People, Users, or Whatever Floats Your Boat

Political Correctness

Don Norman discusses the nomenclature used to describe the people designers design for. Peter Merholz also comments on Don’s article.

Frankly, I think this was a throw-away article by Dr. Norman. Certainly I believe that the words we use to characterize a group can then reflect our motivations and feelings, but I believe he’s missing the point. This seems a little bit like political correctness run amok, or perhaps it’s touchy-feely user centered design 2.0 (UCD 2.0).

Now, don’t get me wrong. When I used to practice psychotherapy with clients, I knew that the words I chose to use could be very powerful. I even wondered whether or not I should refer to my clients as clients or patients. “Client” implied a paying customer whereas “patient” implied someone who was sick and needing healing. Were my clients offended? No. Did my characterization affect the work I did? No. Of course at the end of the day they were persons, but how do I characterize who they are otherwise? If I went home and spoke to my wife, would I tell her I was seeing a person or a client? You see how ridiculous this can become?

We use words to characterize the type of person we are referring to, and in business, it is important to distinguish between person types. If I am facilitating a business meeting or creating requirements documentation, isn’t it important that I identify the different stakeholder types – essentially indicating the types of people who have an interest in the product I am working on?

Yes, consumers, clients, customers, users, patients and the like are all people. That’s a given. However, don’t we already have personas to give design more of the “people” element? Frankly, if you’re so out of touch with the people you design for, then perhaps I can facilitate a therapy group so you can connect with your users. ;)

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Daily Reads

Wall Street Journal

Upon coming to work this morning, I noticed a stack of newspapers left outside of the building for our senior management – CEO, CFO, CTO, CLO, etc. I’ve noticed this with other companies as well – the daily read of choice is the Wall Street Journal.

Since my last post encouraged you, the reader, to aspire to executive management positions, such as CIO, what publications would you consider essential “big picture” executive daily reads? Why? Certainly this can encompass both online and traditional publications.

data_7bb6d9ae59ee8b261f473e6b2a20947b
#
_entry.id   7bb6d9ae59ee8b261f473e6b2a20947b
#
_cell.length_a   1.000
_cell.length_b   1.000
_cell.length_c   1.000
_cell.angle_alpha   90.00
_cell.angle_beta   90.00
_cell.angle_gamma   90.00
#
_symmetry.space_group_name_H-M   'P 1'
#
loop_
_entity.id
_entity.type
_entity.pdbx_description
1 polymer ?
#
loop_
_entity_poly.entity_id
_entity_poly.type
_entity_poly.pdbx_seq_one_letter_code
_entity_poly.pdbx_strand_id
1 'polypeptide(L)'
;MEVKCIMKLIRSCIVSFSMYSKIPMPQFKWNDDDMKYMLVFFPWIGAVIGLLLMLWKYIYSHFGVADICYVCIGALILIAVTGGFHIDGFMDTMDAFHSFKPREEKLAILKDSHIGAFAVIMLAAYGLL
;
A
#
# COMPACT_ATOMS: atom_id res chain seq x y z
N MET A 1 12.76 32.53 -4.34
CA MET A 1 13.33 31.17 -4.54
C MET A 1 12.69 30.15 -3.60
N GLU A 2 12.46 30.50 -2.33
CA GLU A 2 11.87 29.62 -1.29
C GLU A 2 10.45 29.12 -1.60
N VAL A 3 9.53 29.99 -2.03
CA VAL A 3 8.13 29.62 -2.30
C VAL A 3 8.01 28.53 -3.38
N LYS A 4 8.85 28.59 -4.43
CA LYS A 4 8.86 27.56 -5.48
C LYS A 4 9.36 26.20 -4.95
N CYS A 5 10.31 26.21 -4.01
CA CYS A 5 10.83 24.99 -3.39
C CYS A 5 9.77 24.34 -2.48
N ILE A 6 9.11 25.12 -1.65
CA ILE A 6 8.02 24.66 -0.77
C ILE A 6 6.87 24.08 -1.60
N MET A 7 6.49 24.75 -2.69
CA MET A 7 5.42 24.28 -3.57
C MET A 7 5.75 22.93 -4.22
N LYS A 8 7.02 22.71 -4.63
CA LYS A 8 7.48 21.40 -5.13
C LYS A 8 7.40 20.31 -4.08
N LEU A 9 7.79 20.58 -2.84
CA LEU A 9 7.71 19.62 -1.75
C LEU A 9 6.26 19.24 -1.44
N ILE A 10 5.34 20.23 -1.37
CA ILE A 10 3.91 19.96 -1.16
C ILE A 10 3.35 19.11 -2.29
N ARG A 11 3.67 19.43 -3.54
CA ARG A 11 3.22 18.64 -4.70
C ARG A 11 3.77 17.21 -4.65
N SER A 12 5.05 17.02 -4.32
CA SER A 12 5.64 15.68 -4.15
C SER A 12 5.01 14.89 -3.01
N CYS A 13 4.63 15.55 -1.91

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Computer Rage

Kent Norman, Ph.D.

Yesterday I had the opportunity to visit the Laboratory for Automation Psychology at the University of Maryland. Kent Norman discussed a few things, but his passion involves the study of computer rage. I encourage you to take his survey.

May 6, 2005, Spot on Good Morning America (ABC):
“Computer Rage”(MOV 6.3MB)

On another note, I would encourage you to check out some information that was available from the University of Maryland/Human-Computer Interaction Laboratory Symposium and Open House on June, 2005.

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Effective Culture Change in the FBI

I recently read a CIO Magazine article that discusses some of problems the FBI has faced while attempting to implement technical solutions. Although technology projects have been successfully implemented, there still exists a culture that mimimizes the importance of these solutions. The article states

Azmi [FBI CIO] is aware of the mountain that faces him—not to mention the consequences if he fails to deliver the support systems the agents need to fight against high-tech crime and terrorism. “Looking at the mission of the FBI and how critical it is, I will tell you that we are at war,” he says. “And the best tool we have is information, and if information doesn’t get to agents on the street in time, then we haven’t done our job properly.”

Last year I wrote a paper entitled, “Effective Culture Change.” The paper was written as part of a graduate school team experience for the Department of Justice’s Library Services division. Although the paper was targeted to a specific audience within the DoJ‘s Justice Management Division, I feel the paper could be used to address some of the culture problems within the FBI and the DoJ as a whole.

First, let me define organizational culture. Claver, et al. (2001, p.248) define organizational culture as:

“A set of values, symbols and rituals shared by the members of a specific firm, which describes the way things are done in an organization in order to solve both internal management problems and those related to customers, suppliers and the environment.”

This culture manifests itself at both a visible level (age, ethnicity, gender, dress, organizational structure, symbols, slogans, etc.) and an invisible level (time, motivation, stability vs. change, orientation towards work, individualism vs. collaboration, control, how management views IT, etc.).

I believe the primary reason for failed IT projects and a revolving door of CIOs at the FBI is primarily due to the agency’s culture, not failed technologies or poor CIO leadership. Let me elaborate…